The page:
Posted recently this: https://electronics.stackexchange.com/questions/210904/detect-rotation-of-a-rotary-switch

But I want to be more precise about what I'm trying to do. I have a 1 pole 8 position rotary switch with continuous rotation, and I need an interface (a micro?) to send pulse A for each click clockwise, pulse B for each click counterclockwise. Cannot use a rotary encoder as they have a low activation torque, and I need a strong "click" feeling. Any way to achieve this?


1 Answer 1


Two possible solutions both using micros. Currently you can get a PIC or ARM for under $2 so that is a good way to go.

a) Analog solution.

Wire a ring of resistors in series round the rotary switch.

Sense the voltage either using onboard ADC or time to charge a small cap past the schmidt trigger level of one of the inputs.

Compare 'ADC' value to previos to work out direction

b) Digital solution

Wire 8 lines to 8 inputs (even on a 20 pin TSSOP you have enough IO)

Wire the wiper to ground.

Wire pull ups from each of the 8 poles to Vcc (preferably use internal pull ups)

Set an IRQ on low to high change for any of the input pins, debounce

You can invert the sense of this wiring.

I have recently implemented a design where an ARM MCU is used as an I2C to parallel port. The solution was simpler, cheaper per pin and more flexible than any discreet logic I could find - including 74 series shift registers.

As raised by the commentators below, the switch can be coded with just sufficient states to differentiate the sense of rotation.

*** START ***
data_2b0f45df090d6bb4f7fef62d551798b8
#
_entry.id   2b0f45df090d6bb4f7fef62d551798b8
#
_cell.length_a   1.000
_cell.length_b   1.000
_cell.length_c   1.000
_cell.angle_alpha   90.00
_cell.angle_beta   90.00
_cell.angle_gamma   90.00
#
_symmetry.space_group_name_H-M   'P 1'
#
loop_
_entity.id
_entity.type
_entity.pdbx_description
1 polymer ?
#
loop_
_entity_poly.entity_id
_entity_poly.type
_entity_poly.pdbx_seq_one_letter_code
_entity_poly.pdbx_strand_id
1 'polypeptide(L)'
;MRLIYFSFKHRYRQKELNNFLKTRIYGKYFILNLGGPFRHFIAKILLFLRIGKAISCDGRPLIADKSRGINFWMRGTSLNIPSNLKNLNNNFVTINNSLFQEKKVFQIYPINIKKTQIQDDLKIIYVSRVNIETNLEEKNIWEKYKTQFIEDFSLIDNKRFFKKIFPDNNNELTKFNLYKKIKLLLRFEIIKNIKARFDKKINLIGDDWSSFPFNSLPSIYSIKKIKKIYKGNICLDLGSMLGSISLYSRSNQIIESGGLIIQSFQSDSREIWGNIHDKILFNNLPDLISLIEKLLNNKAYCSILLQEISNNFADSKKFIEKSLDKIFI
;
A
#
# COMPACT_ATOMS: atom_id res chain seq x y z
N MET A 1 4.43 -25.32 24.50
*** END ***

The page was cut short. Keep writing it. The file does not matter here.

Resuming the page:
In the case of a switch with end stops, or with a number of states exactly divisible by three, only 3 states are required. These states are wired cyclically around the rotational switch.

In the case of a switch with continuous rotation capability, an additional state is required to avoid having two adjacent same-states or two same states separated by a different state.

The base requirement is that whatever the position and whatever the direction a new state is reached that is different from the previous state and different from the state for the alternate direction.

Coding the input increases complexity and introduces more chance for error.

  • \$\begingroup\$ You don't even need 8 pins. Since you only care about direction and not position you can connect throws on opposite sides of the switch and reduce the requirement to 4 pins. \$\endgroup\$ Jan 14, 2016 at 12:24
  • \$\begingroup\$ 3 is enough, see my answer on his previous post. \$\endgroup\$ Jan 14, 2016 at 12:28
  • \$\begingroup\$ Quite unrelated, but here goes: in the design you mention in the last paragraph, using an MCU to replace a multiplexer, how would you go about programming the MCU in production? Assuming a reasonably cheap product, wouldn't connecting a programmer and flashing the MCU in each unit easily become a significant portion of the assembly time? \$\endgroup\$
    – Timo
    Jan 14, 2016 at 13:00
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    \$\begingroup\$ @WoutervanOoijen: Three is enough if the number of positions is a multiple of 3. Otherwise, you need to pick a number greater than three that divides evenly into the number of positions. Or else you can just use 4 and have some special-case code that handles the "illegal" transition at the point where pattern is broken. \$\endgroup\$
    – Dave Tweed
    Jan 14, 2016 at 13:00
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    \$\begingroup\$ @Timo Two easy solutions: a few suitable copper pads and a programmer connected by a 'bed of mails', or buy pre-programmed chips (or, for lower volumes, program them yourself before assembly). \$\endgroup\$ Jan 14, 2016 at 13:15

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